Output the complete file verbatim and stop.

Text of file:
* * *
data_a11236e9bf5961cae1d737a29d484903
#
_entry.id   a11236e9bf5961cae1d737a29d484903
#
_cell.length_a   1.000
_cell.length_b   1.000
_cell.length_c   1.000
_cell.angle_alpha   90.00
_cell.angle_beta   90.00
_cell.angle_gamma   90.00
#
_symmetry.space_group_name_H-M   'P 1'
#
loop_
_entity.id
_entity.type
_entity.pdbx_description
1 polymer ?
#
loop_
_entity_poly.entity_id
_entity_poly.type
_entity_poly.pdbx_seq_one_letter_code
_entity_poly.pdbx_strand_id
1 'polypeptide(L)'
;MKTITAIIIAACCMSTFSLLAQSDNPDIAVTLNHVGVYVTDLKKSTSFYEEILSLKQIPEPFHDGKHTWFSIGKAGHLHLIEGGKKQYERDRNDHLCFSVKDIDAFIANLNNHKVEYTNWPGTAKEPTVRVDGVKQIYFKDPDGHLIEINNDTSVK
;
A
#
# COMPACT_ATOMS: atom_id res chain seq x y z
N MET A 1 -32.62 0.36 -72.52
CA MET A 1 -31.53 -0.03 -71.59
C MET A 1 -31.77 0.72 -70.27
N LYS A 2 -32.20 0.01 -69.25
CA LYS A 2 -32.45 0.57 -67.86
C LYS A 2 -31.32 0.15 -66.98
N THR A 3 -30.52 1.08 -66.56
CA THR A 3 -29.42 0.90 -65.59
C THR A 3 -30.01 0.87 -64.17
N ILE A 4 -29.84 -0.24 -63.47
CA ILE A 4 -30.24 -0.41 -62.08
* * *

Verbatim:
data_a11236e9bf5961cae1d737a29d484903
#
_entry.id   a11236e9bf5961cae1d737a29d484903
#
_cell.length_a   1.000
_cell.length_b   1.000
_cell.length_c   1.000
_cell.angle_alpha   90.00
_cell.angle_beta   90.00
_cell.angle_gamma   90.00
#
_symmetry.space_group_name_H-M   'P 1'
#
loop_
_entity.id
_entity.type
_entity.pdbx_description
1 polymer ?
#
loop_
_entity_poly.entity_id
_entity_poly.type
_entity_poly.pdbx_seq_one_letter_code
_entity_poly.pdbx_strand_id
1 'polypeptide(L)'
;MKTITAIIIAACCMSTFSLLAQSDNPDIAVTLNHVGVYVTDLKKSTSFYEEILSLKQIPEPFHDGKHTWFSIGKAGHLHLIEGGKKQYERDRNDHLCFSVKDIDAFIANLNNHKVEYTNWPGTAKEPTVRVDGVKQIYFKDPDGHLIEINNDTSVK
;
A
#
# COMPACT_ATOMS: atom_id res chain seq x y z
N MET A 1 -32.62 0.36 -72.52
CA MET A 1 -31.53 -0.03 -71.59
C MET A 1 -31.77 0.72 -70.27
N LYS A 2 -32.20 0.01 -69.25
CA LYS A 2 -32.45 0.57 -67.86
C LYS A 2 -31.32 0.15 -66.98
N THR A 3 -30.52 1.08 -66.56
CA THR A 3 -29.42 0.90 -65.59
C THR A 3 -30.01 0.87 -64.17
N ILE A 4 -29.84 -0.24 -63.47
CA ILE A 4 -30.24 -0.41 -62.08